Zheng Rui, despite being visually impaired, regards himself as a builder of “tactile paving” on the internet, helping people in need to reach intelligent devices and access information easier.
Zheng Rui Photos courtesy of the interviewee
“It is my greatest wish that no one falls behind in the digital world,” Zheng told Shenzhen Special Zone Daily in a recent interview.
Zheng was diagnosed with morning glory syndrome at birth. The syndrome is a congenital defect of the optic nerve that resembles a morning glory flower.
Zheng has been encouraged to try do different things within his ability with his family’s support. He went to the same school as the able-bodied people aided by a mobile phone screen reading software. In 2007, he was admitted to Shenzhen University and settled in the city.
Zheng can venture to familiar places alone with a cane. However, in places where there was unreasonable design in some barrier-free facilities, he might miss the floor he is going to because there is no voice prompt in the elevator, or he might stumble on the tactile paving occupied by shared bikes. He would capture these experiences with a smartphone.
Since May 2020, Zheng has released hundreds of videos online, sharing his daily life as a visually impaired person. In his videos, he is often heard laughing cheerfully.
“Many netizens have found that the disabled can also do many things that can be done by able-bodied people. They have changed from skeptics to supporters, and even become volunteers,” Zheng said.
In 2014, Zheng became a product user experience expert of the Accessibility Research Association. Through “listening,” he found the imperfections in internet products, and put forward suggestions to enterprises on the optimization and upgrading of the products’ barrier-free functions.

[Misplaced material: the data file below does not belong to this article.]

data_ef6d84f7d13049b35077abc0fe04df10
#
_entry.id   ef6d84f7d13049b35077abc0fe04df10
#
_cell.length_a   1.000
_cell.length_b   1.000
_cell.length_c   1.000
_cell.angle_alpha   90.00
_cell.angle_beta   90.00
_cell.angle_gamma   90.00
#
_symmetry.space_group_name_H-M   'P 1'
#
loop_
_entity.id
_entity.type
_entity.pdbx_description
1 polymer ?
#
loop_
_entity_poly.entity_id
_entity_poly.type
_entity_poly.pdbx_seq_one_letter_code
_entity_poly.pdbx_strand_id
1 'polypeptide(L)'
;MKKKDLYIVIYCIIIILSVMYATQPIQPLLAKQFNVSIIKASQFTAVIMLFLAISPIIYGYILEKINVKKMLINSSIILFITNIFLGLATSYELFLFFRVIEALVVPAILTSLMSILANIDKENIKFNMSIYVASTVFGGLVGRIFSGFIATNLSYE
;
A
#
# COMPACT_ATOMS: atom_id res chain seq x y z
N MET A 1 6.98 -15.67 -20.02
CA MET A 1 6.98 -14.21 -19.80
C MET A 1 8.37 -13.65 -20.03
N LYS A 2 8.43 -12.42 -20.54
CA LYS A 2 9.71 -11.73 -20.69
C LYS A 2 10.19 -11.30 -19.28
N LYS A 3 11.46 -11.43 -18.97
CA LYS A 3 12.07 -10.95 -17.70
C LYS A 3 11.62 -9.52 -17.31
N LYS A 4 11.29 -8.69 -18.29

Zheng Rui lectures on how to "listen to" a smart phone.
Zheng also provides training for different enterprises’ employees and helps the disabled to find jobs. Under his guidance, the visually impaired can also utilize their strengths in various fields.
Zheng Rui (C) speaks at a corporate training session on barrier-free facilities.
Like many visually impaired people, Zheng also studied massage. “There may not be any change for me to be a masseur in the world, but if I have the opportunity to be an engineer to promote barrier-free design, more people may benefit from it,” he said.
On Sept. 1, 2021, the regulations on the construction of a barrier-free city officially took effect in Shenzhen. The concept of barrier-free city was put forward for the first time in China, and the legislation also marked a milestone in the country. This motivated Zheng more and made him more confident to continue what he has been doing.
“I’ve learned to type, shop online and make videos. If I don’t meet you, I can only stay at home and make phone calls.” Such a message from other visually impaired people made Zheng feel warm.
When he spoke of his 5-year-old son, Zheng said he would let him become his guide and have him describe the landscape. He is also guiding his son to learn tolerance and kindness in life.